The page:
Smart contractors know that nailing down more roofing jobs depends upon hard work, correct marketing and strong supplier relationships. Make the process much easier for yourself and your team by learning more about how to correctly specify inspected cedar shakes and shingles, and how to speak green.
Take the complication out of the sales process. Customers want Certi-label™ brand roofs. There are good reasons why this brand is specified in contracts across the nation: independent inspections, manufacturers’ quality commitment, as well as detailed labels.
Inspected by Accredited AgenciesCedar Shake & Shingle Bureau member manufacturers’ products must undergo independent third-party inspections by an accredited agency. The inspection agency visits the mills unannounced and checks that products meet applicable grading standards. In addition, the Cedar Shake & Shingle Bureau has a Cedar Quality Auditor on staff that reviews the agency’s work by also inspecting the member mills’ products, providing an unprecedented second layer of quality checks for the consumer. The grading standards are stringent, authored by the Cedar Shake & Shingle Bureau, and are the building code standard for all cedar shake and shingle roofs throughout the United States and Canada. The current edition is called CSSB-97, and it is available from the CSSB (www.cedarbureau.org). Member mills realize how important quality is, and see that top quality products result in better, expanding markets and happier customers.
Labels on Each BundleMember products must have a label tucked under the band wire for each bundle produced. Bundles are grouped together, forming “squares” (a square is usually comprised of four bundles); each bundle must still be clearly identified with a label bearing a number of items. Some of the items on a label include:
- Product grade, type and dimensions.
- Quality control agency logo.
- Mill name, location and phone number.
- Building code compliance numbers.
- Product performance tests passed.
- Coverage chart.
Cedar Is GreenDo your boots leave a green footprint? Many homeowners expect their building products to be environmentally friendly. Yes, it’s a complicated subject and it’s best to learn some facts so you can address the topic efficiently and effectively. Putting a cedar roof on a home is making an environmentally sound choice. Forests play an important role in the earth’s carbon cycle, storing carbon and releasing oxygen through photosynthesis. Younger forests are the most efficient at taking in carbon; older forests at the end of their life cycle are much less efficient. Properly managed forests are known as helpful carbon sinks, which offset carbon emissions produced by numerous fossil fuel burning factories and cars. Studies show that wood conserves energy and minimizes pollution. On top of that, it’s a renewable resource and biodegradable. Sustainable harvesting practices are used in North American forests. Correct forest management techniques play a large role in preventing devastating wildfires that feed off debris cluttering forest floors. The Cedar Shake & Shingle Bureau has free, helpful publications to assist you with greening your discussions.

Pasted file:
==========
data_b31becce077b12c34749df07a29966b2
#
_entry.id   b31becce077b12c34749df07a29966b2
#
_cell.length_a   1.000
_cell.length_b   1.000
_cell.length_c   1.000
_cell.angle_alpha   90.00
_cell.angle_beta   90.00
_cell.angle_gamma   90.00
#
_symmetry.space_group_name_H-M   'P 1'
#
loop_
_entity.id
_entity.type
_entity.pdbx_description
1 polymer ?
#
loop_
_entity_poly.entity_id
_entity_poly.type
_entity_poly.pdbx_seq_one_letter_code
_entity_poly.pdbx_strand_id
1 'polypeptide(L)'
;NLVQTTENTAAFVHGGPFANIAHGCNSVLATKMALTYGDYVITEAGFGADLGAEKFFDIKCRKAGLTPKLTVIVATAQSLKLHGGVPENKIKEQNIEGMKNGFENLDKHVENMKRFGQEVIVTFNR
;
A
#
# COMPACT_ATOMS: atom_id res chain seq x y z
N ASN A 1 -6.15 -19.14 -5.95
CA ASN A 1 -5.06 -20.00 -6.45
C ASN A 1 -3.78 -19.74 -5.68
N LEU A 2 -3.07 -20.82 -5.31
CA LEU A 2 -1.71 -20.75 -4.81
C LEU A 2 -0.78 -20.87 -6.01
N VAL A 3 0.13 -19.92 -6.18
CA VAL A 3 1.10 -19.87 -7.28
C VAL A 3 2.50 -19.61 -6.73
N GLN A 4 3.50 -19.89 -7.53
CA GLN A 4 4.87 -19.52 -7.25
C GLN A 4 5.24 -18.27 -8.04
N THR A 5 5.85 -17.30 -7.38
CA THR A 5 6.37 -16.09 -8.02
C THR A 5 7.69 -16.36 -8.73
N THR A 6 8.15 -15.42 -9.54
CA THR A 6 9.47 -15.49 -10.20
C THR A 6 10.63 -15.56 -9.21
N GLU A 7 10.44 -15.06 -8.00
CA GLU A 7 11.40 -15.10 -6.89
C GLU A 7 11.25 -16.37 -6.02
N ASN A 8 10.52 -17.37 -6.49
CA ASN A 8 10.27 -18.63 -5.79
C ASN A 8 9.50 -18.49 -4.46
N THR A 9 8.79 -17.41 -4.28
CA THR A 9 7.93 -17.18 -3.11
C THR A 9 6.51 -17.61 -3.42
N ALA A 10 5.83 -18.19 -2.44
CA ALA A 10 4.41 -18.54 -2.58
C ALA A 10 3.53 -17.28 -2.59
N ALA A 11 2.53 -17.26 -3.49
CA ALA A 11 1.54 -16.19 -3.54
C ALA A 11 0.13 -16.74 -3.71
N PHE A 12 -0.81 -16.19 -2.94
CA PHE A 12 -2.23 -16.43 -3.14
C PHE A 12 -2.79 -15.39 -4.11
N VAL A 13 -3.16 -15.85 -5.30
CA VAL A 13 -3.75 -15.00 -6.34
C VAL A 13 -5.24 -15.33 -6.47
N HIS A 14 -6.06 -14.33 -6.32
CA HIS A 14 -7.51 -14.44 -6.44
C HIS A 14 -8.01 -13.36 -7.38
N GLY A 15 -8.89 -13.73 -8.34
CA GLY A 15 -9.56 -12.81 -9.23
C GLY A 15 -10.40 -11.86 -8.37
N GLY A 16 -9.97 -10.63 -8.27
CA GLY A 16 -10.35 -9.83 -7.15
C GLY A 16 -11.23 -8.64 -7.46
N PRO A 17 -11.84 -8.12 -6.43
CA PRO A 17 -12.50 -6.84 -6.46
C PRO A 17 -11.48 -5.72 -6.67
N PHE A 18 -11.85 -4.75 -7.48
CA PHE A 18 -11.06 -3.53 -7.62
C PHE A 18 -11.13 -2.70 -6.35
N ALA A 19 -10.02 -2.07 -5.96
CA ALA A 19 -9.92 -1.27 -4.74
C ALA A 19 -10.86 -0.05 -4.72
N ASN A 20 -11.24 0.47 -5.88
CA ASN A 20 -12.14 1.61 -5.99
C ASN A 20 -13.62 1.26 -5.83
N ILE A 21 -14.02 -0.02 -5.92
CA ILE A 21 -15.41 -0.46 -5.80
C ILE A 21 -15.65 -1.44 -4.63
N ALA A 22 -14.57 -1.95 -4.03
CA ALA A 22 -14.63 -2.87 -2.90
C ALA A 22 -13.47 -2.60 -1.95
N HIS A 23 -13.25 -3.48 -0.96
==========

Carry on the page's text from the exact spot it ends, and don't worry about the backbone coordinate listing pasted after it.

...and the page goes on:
Helping Your Business and Your CustomersThese tips will speed up the cedar-roofing contract and jobsite progress:
- Ensure you get what you pay for. Make sure you get the products you want and, if you don’t, talk to your supplier pronto. Specify correctly and in detail on the job order with your supplier. Specify the grade, product type and dimensions on the purchase order. If you only write “cedar shakes” on the purchase order, then you might just see a load of un-inspected, off-grade material show up on your jobsite. This creates installation delays and customer anxiety.
- Check the label carefully. Current building codes in the United States and Canada require independent third-party inspection of all wood shakes and shingles. If there is no third-party inspection stamp, the product may not meet code. Check with your local building official for more details.
- Check that you are getting roofing starter course delivered, not sidewall shingle undercoursing. There is a difference in grade between these two products.
- Do not accept documentation stating “shake shingle” products. In reality, there are two main kinds of shakes: (1) handsplit and resawn and (2) tapersawn. Shingles are another product category. Sloppy paperwork will lead to headaches down the road - so be forewarned.
- Be clear about any warranty requirements. These will include actual labels to send in with the contract and registration card. Be sure to discuss this with your client and also discuss the labels that will be needed, often including field, ridge and starter. Once the jobsite is cleaned up, it’s too late.
- Know current local building code. Code requirements vary by region and are critical to a successful roofing job. Ensure you are familiar with the correct product grade, type, fasteners (and be aware of cheap imitators from overseas), flashing, underlayment, etc., required in your local area. Knowledge failure in this area is not an option.
- Understand your customers’ “green” concerns. Let them know about sustainable forest harvesting practices and how wood conserves energy and minimizes pollution. Get the facts and be educated.
- Ask questions. There are many family-owned businesses in this industry, some going strong for their third and fourth generations. They welcome your questions, as does the Cedar Shake & Shingle Bureau. Industry stakeholders realize that with over 100 different types of cedar shakes and shingles, it can get confusing. Contact the Cedar Shake & Shingle Bureau for technical assistance, informative literature or to book a free educational seminar in various regions of the country.